AT&T Fined $100 Million by FCC for Unlimited Data Throttling Practices
The United States Federal Communications Commission today announced plans to fine AT&T $100 million for misleading customers about its unlimited mobile data plans. Following an investigation, the FCC is accusing AT&T of severely slowing down the data speeds of customers with unlimited data plans and failing to adequately warn them about the slower data speeds.
In 2011, AT&T implemented a "Maximum Bit Rate" policy and capped the maximum data speeds for unlimited customers after they used a set amount of data within a billing cycle. The capped speeds were much slower than the normal network speeds AT&T advertised and significantly impaired the ability of AT&T customers to access the Internet or use data applications for the remainder of the billing cycle.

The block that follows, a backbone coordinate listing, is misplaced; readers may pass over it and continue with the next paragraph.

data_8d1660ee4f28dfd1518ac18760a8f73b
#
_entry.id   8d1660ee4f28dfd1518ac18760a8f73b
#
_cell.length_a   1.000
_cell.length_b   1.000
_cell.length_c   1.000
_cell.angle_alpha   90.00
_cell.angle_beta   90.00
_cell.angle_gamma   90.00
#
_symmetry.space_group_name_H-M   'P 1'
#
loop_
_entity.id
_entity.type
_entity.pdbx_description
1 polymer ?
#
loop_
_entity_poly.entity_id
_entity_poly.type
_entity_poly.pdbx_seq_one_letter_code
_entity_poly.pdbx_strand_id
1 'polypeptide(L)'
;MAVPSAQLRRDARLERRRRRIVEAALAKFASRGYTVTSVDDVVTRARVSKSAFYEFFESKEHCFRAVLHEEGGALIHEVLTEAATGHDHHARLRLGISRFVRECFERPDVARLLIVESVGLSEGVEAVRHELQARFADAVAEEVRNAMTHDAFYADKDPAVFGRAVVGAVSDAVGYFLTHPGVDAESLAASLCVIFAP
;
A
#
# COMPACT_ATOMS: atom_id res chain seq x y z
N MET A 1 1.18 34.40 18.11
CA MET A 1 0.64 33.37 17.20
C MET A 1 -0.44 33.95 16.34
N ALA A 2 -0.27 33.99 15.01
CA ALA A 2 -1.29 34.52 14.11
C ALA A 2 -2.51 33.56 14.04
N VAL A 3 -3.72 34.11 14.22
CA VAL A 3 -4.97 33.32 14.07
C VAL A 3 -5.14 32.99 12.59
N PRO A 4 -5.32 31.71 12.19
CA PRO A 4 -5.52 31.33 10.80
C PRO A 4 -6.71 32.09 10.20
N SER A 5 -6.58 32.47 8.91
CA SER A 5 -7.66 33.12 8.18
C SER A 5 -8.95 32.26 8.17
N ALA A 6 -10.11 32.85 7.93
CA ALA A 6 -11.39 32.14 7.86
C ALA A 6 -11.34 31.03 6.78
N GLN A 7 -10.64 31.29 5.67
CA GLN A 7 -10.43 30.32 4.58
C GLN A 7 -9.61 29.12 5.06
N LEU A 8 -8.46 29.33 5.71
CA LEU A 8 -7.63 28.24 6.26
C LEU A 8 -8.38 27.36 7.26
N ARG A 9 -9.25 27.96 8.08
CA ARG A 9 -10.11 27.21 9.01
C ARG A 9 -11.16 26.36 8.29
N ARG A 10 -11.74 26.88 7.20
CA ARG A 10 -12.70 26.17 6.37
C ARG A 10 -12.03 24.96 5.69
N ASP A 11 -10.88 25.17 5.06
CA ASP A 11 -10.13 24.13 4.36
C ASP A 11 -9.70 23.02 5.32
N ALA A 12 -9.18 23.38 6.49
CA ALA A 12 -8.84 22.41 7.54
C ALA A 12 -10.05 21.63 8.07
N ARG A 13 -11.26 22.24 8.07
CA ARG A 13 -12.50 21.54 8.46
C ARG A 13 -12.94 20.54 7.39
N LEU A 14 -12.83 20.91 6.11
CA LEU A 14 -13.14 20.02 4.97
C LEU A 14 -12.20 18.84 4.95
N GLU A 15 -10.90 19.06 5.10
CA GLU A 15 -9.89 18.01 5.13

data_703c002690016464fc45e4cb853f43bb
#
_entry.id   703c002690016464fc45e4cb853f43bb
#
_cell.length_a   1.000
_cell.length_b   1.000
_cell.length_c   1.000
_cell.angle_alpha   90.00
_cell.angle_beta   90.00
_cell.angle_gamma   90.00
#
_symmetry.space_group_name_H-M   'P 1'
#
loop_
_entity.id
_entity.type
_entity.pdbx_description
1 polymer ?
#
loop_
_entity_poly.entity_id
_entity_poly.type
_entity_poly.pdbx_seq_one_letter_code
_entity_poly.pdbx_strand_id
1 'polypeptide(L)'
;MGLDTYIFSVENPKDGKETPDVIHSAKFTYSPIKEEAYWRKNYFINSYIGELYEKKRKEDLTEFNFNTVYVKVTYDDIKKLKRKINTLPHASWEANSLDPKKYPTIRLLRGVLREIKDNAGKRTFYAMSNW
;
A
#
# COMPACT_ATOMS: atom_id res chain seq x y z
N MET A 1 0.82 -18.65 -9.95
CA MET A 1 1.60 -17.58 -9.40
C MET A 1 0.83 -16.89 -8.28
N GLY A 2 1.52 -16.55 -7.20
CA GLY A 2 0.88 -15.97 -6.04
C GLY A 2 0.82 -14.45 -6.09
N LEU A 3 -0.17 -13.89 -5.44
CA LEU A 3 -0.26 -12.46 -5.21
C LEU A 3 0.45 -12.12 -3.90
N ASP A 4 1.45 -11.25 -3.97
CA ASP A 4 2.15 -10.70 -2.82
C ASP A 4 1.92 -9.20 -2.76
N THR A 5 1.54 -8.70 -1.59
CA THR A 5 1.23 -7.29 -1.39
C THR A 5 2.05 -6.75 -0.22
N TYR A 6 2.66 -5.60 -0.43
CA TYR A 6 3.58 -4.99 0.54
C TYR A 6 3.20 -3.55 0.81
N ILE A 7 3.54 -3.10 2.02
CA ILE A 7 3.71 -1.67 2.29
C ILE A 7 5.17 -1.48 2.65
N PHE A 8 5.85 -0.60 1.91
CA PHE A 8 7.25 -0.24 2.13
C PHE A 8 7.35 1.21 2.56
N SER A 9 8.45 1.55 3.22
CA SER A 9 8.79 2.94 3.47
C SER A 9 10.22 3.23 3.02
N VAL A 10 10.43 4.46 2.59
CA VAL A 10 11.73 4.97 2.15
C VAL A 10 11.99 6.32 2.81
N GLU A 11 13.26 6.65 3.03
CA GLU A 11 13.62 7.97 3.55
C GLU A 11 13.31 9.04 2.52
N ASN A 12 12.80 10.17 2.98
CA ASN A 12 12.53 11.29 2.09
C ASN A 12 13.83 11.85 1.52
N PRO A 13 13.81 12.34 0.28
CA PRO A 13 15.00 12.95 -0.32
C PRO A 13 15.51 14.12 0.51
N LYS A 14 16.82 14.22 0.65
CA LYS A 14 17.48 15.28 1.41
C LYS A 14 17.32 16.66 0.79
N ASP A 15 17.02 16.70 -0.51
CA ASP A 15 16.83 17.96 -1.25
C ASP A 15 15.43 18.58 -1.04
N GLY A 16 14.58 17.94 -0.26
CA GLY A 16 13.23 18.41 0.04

The FCC says AT&T violated the 2010 Open Internet Transparency Rule by falsely calling its plans "unlimited" and by not informing customers of the maximum speed they would receive under AT&T's Maximum Bit Rate policy. Millions of customers suffered slow data speeds, with some seeing speed reductions for 12 days per month on average.
On the decision, FCC chairman Tom Wheeler had this to say: "Customers deserve to get what they pay for. Broadband providers must be upfront and transparent about the services they provide. The FCC will not stand idly by while consumers are deceived by misleading marketing materials and insufficient disclosure."
AT&T ceased offering unlimited data plans years ago, but it continues to have customers with grandfathered unlimited data plans. AT&T previously throttled all of those customers after they exceeded 5GB of LTE data, but in May, AT&T implemented a policy change that sees customers being throttled only when connected to a cell tower experiencing network congestion.
Along with facing a $100 million fine levied by the FCC, AT&T is also involved in an ongoing lawsuit with the Federal Trade Commission over the same issue.